Accidental Beauty

The Black River, by Roxanne Rodgers

Nature is full of intentional beauty – things that have evolved to attract other things. For example, flowers are attractive to bees; humans, apparently sharing a sense of aesthetics with bees, are also attracted to flowers. Humans find other humans to be beautiful. This has obvious reproductive and other social advantages. Baby animals generally appear to be cute to us and I assume that other animal parents find their babies to be adorable as well. These are some of the ways that nature has used beauty for survival.

Intentional beauty is thoroughly enjoyable and easy to grock. However, it is accidental beauty – beauty with no evolutionary purpose – that intrigues me.

This time of year in North America, the leaves are changing into a symphony of gorgeous colors. This seems to be an accidental byproduct of the life cycle of deciduous trees. It’s beauty without intent. It just happens to be there. Here are some other example of accidental beauty:

Landscape. All sorts of landscapes are beautiful. I find layers and contrasts especially attractive. For example, when there are far off mountains behind nearby hills, or cliffs near bodies of water, I just want to breath it in. Landscape beauty can be so overwhelming that it is difficult to grock.

The other day, I saw a flock of birds that appeared to be practicing maneuvers for their migration south. They looked like a single organism, an undulating blob, oozing in the sky. They were more like a school of tiny fish whose individuals all seems to move in sync. The swarm swooped down low to the ground and made great arcs in the sky. Sometimes it divided, like an amoeba, into two and then reconnected. It was an amazing sight: absolutely beautiful to behold, but not for my benefit or anyone else’s.

The next day, I came across an enormous mound of ants. At first, I thought it might be two colonies at war, but upon closer inspection I saw that they were all cooperating in some important insect mission. There were easily tens of thousands of tiny ants in an area the size of a football. It was cool to watch, and yes, beautiful.

Neither the birds nor the ants were trying to attract the attention of other animals, but they were accidentally behaving in a way that appeared to be beautiful to me.

This morning, I drove by an exquisite spider web, laced with sparkling dew. Spider webs are designed not to be noticed, yet this one seemed to call out to me with its striking beauty.

The world is filled with both intentional and accidental beauty. While the intentional beauty is understandable, the accidental beauty is beyond comprehension. It just is.

More thoughts on life, just behind this daisy:

dasy

 

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5 Responses to Accidental Beauty

  1. EricIndiana says:

    … and of course, there are clouds, rainbows, sunrises, sunsets, and stars. Maybe things aren’t trying to be beautiful, but we evolved to find beauty in things in order to stay connected to life?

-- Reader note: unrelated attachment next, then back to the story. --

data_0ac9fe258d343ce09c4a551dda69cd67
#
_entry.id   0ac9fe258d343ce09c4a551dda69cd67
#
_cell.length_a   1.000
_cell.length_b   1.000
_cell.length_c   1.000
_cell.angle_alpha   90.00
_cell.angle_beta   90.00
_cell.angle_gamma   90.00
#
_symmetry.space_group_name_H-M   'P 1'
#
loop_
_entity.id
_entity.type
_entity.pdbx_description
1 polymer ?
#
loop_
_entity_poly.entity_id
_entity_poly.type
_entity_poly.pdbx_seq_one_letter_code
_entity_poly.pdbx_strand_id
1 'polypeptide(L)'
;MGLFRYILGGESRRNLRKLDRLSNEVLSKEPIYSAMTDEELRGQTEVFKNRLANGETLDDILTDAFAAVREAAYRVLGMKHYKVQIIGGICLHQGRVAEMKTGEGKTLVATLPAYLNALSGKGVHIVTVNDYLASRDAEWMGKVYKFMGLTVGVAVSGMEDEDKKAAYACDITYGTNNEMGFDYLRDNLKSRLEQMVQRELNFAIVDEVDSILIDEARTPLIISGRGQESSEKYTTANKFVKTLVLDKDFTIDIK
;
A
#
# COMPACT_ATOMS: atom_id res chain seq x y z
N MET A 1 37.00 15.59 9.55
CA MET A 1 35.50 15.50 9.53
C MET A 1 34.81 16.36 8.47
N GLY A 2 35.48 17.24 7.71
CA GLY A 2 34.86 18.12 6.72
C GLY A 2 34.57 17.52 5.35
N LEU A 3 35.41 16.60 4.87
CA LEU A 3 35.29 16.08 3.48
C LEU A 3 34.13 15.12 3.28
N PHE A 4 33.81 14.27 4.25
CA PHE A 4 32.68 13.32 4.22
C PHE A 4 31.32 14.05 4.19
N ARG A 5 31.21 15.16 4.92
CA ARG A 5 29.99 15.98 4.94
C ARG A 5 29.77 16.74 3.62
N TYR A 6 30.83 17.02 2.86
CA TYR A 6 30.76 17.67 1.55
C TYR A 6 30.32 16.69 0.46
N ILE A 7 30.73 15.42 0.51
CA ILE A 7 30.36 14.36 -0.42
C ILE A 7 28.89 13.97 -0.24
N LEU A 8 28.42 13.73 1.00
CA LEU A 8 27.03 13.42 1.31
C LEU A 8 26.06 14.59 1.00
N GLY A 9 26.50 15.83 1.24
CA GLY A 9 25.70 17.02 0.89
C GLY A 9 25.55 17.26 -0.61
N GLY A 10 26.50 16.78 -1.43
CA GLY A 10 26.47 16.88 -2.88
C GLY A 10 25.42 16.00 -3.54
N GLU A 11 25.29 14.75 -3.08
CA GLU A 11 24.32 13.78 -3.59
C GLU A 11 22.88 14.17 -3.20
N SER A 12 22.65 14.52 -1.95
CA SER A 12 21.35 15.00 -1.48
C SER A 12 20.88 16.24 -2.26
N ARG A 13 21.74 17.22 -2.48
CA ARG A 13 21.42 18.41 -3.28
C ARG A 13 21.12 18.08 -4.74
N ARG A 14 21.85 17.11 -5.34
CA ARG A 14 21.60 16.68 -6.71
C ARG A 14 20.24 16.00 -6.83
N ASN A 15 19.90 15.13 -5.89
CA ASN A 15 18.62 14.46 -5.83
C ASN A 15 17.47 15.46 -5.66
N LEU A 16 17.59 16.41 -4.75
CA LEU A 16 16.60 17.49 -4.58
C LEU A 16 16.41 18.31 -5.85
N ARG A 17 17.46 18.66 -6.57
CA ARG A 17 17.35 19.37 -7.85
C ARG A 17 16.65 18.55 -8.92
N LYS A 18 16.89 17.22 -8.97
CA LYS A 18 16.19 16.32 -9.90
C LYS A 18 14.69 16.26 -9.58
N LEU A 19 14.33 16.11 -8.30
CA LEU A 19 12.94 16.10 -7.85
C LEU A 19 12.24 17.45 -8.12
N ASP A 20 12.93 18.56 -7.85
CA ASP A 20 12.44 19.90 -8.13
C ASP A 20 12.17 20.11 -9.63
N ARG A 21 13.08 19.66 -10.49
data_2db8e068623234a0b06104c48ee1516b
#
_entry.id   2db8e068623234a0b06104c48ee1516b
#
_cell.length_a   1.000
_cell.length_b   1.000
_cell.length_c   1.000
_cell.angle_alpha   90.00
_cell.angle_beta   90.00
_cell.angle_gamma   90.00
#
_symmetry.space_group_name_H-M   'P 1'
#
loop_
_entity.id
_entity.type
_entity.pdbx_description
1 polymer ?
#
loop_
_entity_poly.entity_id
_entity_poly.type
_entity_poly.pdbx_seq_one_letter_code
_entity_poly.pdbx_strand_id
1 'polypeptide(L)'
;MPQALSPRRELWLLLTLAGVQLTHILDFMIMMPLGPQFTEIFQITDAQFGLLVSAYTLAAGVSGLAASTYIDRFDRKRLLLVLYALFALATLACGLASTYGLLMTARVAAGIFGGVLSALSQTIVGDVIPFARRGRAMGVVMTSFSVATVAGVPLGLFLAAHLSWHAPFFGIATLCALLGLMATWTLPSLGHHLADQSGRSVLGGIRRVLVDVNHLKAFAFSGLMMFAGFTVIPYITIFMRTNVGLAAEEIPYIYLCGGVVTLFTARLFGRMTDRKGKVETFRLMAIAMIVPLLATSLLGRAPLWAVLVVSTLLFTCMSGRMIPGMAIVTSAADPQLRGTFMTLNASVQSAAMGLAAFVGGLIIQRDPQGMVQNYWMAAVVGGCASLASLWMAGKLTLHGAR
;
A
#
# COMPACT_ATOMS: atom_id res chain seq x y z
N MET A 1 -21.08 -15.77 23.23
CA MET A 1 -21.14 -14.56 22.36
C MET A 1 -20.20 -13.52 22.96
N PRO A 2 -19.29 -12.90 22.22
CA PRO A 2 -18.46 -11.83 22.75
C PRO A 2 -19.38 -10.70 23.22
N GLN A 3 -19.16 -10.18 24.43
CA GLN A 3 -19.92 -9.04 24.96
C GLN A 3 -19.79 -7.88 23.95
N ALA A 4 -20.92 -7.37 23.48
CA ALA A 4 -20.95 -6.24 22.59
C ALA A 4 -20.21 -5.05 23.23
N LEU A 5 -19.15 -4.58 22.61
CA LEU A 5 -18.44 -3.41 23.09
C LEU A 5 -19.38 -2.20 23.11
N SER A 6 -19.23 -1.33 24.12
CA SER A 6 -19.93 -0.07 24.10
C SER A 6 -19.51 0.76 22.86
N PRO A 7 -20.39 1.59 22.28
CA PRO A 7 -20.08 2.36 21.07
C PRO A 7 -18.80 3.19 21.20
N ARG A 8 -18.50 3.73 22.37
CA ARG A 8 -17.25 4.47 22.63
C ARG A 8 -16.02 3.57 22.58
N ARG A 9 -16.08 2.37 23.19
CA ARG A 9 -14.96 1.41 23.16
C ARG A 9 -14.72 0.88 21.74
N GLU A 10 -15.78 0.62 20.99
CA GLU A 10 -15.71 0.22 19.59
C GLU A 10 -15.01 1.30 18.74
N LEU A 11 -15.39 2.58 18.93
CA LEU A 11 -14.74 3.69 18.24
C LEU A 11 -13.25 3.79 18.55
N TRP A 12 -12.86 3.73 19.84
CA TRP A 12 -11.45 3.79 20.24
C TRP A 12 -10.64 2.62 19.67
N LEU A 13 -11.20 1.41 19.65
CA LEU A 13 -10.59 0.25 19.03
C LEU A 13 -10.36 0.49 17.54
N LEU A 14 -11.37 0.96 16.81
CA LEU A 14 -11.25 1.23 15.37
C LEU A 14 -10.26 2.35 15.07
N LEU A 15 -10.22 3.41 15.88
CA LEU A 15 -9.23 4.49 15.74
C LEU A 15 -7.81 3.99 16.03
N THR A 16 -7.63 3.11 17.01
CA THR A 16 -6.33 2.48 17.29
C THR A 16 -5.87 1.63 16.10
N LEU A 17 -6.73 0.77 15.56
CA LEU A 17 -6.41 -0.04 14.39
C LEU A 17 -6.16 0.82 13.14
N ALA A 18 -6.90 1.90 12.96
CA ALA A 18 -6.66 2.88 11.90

Like

  2. […] Aurora Borealis Now Visible The Aurora Borealis is visible right now in my neighborhood. This is odd, since I live in New Hampshire. But what else could vertical glowing occasionally flashing smeary clouds be in the dark of night? It’s the first time I’ve ever seen it. I was out walking my dog (an occasional contributor to this blog) when I noticed the display. I dragged him about half a mile, running to tell my family so they could come out & see it before it faded away.  I kept wanting to shout, “THE AURORA BOREALIS!” and wake up the neighborhood. But we’re not exactly that tight-knit a neighborhood, so I thought I should constrain that urge. It was a big display, not all swirly like those ghostly sci-fi looking greenish images that you see from Alaska, but, like I say, vertical glowing smudges spiking up. It was a perfect example of accidental beauty. […]

    Like

  3. […] Aurora Borealis Now Visible The Aurora Borealis is visible right now in my neighborhood. This is odd, since I live in New Hampshire. But what else could vertical glowing occasionally flashing smeary clouds be in the dark of night? It’s the first time I’ve ever seen it. I was out walking my dog (an occasional contributor to this blog) when I noticed the display. I dragged him about half a mile, running to tell my family so they could come out & see it before it faded away.  I kept wanting to shout, “THE AURORA BOREALIS!” and wake up the neighborhood. But we’re not exactly that tight-knit a community, so I thought I should constrain that urge. It was a big display, not all swirly like those ghostly sci-fi looking greenish images that you see from Alaska, but, like I say, vertical glowing smudges spiking up. It was a perfect example of accidental beauty. […]

    Like

  4. Sheila Hurst says:

    I like that you said grock – that’s one of my favorite books. I’m glad nature is full of these accidental things since they’ve always inspired me more than anything else.

    Like

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